Rule based, Machine learning or a hyper?

Fraud detection and prevention is always a batter field. Fraudsters will keep finding new ways to game the system. On the other hand, that is a big business opportunity. Let see how crowded the market is:

fraud

This is a hand selected list of some notable players in this markets. There are couple interesting observations:

  • Machine learning (or AI) is a must-have feature to the product.
  • Big data is still a treasure box with big potential.
  • Rule based system is still popular (it is old fashion?).
  • A hyper system combining rules and AI will be promising.
  • Visualization can be helpful and user friendly for customers.

Anyway, here are two nice summaries from seon.io and unfraud.com:

Screen Shot 2017-06-04 at 10.28.59 AM

Screen Shot 2017-06-05 at 10.30.06 AM

Fraud detection for eCommerce

If you work on e-commerce, beside making sure the online payment is smooth, another critical task is to deal with fraud! Fraud shares lots of common characteristics with (information) security. Good guys and bad guys are always fighting endlessly, just like Marvel comics: super heroes vs. super villains.

marvel
Credit: Marvel Comics

Most company either builds an in-house solution or use some market available solution. So what is the hard core of a fraud management system?

Before answering this question, maybe we can go through a simple e-commerce checkout flow (you know in reality, it will be much more complex):

checkout

In last 5 years, I have worked on three fraud management systems. In a plaintext, we gather all possible “evidences” of fraudsters and try to convict the “crime”. Translate the previous sentence to technical words: a payment transaction comes to a rule engine, it will run bunch of rules at real time,  then outputs a decision like reject, approve, review, etc. Based on the configuration and the business model (Merchant on Record or not, etc.) , the payment system will take corresponding action.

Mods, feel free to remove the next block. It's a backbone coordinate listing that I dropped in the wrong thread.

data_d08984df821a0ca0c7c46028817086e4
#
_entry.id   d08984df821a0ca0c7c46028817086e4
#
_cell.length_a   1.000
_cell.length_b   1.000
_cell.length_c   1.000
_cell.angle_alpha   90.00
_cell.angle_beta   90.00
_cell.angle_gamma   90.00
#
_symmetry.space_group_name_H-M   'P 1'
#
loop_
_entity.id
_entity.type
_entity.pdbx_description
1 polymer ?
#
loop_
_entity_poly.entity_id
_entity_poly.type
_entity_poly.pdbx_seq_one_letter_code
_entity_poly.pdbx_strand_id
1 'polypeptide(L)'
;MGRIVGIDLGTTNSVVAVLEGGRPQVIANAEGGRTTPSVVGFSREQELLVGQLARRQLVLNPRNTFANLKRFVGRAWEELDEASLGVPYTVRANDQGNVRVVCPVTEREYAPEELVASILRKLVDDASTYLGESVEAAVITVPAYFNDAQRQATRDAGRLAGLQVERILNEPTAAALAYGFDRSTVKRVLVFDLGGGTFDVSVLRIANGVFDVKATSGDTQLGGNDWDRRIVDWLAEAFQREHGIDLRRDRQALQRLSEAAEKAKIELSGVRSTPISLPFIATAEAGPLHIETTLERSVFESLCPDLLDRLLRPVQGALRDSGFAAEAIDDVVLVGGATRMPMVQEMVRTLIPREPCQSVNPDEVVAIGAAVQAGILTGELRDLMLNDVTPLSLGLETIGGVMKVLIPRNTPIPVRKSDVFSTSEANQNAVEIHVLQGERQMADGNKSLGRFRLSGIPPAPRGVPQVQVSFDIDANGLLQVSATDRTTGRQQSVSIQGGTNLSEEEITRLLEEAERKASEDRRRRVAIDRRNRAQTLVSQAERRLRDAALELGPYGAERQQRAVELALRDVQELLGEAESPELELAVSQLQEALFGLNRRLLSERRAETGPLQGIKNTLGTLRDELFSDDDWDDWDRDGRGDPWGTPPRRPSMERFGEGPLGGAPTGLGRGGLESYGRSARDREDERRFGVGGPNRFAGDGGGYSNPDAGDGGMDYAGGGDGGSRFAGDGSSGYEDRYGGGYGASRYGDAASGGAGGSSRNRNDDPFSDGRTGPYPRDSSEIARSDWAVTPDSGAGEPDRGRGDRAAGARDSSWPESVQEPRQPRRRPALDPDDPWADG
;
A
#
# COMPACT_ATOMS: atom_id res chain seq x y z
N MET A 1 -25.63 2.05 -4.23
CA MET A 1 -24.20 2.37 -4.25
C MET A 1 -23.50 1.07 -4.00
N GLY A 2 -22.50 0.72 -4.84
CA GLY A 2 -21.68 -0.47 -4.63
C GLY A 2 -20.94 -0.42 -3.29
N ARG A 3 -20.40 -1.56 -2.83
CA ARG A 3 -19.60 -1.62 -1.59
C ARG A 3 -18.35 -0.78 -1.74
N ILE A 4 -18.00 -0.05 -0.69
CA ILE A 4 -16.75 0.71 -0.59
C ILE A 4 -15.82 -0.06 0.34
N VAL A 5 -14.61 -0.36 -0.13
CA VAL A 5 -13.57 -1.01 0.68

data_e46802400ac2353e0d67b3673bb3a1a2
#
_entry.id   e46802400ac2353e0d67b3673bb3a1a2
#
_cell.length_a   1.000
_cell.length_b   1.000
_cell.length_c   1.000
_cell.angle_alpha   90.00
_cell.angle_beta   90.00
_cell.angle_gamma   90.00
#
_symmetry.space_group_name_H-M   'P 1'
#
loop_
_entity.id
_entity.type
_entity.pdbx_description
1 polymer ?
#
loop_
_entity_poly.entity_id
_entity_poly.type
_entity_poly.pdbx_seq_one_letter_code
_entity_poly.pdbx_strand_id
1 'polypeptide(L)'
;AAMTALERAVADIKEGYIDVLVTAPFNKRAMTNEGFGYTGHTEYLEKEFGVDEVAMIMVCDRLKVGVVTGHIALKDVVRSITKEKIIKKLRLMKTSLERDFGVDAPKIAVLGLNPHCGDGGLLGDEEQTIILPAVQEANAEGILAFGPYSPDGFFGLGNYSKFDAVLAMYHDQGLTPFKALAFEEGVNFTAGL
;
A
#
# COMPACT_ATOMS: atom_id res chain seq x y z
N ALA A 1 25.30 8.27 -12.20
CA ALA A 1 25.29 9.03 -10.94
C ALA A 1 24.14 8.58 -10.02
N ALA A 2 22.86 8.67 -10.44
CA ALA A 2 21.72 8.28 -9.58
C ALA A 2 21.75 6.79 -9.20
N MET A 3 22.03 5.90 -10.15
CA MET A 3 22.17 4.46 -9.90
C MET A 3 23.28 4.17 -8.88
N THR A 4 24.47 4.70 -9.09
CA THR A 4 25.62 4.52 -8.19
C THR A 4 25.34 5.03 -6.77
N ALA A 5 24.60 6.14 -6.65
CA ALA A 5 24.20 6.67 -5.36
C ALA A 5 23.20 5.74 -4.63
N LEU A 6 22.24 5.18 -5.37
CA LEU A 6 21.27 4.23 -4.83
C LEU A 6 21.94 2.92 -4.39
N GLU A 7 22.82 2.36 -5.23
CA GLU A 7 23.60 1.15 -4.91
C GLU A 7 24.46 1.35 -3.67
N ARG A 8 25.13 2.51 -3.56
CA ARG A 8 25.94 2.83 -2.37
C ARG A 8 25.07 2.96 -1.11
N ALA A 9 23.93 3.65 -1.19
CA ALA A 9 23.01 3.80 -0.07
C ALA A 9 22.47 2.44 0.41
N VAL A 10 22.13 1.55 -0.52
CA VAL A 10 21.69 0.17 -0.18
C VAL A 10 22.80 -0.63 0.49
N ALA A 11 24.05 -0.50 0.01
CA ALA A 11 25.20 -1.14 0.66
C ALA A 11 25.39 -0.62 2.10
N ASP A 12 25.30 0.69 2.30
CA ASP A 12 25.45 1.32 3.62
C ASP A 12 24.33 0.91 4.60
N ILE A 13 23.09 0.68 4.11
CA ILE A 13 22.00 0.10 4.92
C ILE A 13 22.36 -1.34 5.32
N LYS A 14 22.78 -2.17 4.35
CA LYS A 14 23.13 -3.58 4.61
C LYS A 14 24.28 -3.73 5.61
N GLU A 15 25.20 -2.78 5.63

To build the rule engine, Drools is a popular choice. Of cause, we can build a similar in-house version too. The key is the rules. Here is a list of some rules:

Any single item above in details can be an individual post. But hope you get some basic ideas.

(Updated) Java Example Code using HBase Data Model Operations

This is the updated version to previous post on 2012: Java Example Code using HBase Data Model Operations

This time we will use latest stable Hbase (1.2.5), IntelliJ and Maven.

  • My local test environment: Virtual Box of Ubuntu 16 Desktop version.
  • Install HBase: https://hbase.apache.org/book.html#quickstart
    • Note: I use stable version 1.2.5 instead of 2.0.0
    • Open a terminal
      1. start HBase in terminal: bin/start-hbase.sh
      2. start HBase shell: bin/hbase shell
      3. create a table: create ‘myLittleHBaseTable’, ‘myLittleFamily’
  • To install JDK: sudo apt install openjdk-8-jre-headless
  • To install Maven: sudo apt install maven
  • Create a maven project (replace “autofei” to whatever you like): mvn archetype:generate -DgroupId=autofei -DartifactId=autofei -DarchetypeArtifactId=maven-archetype-quickstart
  • Download IntelliJ community version

Open the project in IntelliJ and add following dependencies to the pom.xml:

<dependency>
  <groupId>org.apache.hadoop</groupId>
  <artifactId>hadoop-common</artifactId>
  <version>2.7.3</version>
</dependency>
<dependency>
  <groupId>org.apache.hbase</groupId>
  <artifactId>hbase</artifactId>
  <version>1.2.5</version>
</dependency>
<dependency>
  <groupId>org.apache.hbase</groupId>
  <artifactId>hbase-client</artifactId>
  <version>1.2.5</version>
</dependency>

Enable auto-import function for IntelliJ to easy your life 🙂

The example code in the old post will still work but with some deprecation warning.

 

Logstash grok sample

Of cause, the best place is the official guide: https://www.elastic.co/guide/en/logstash/current/plugins-filters-grok.html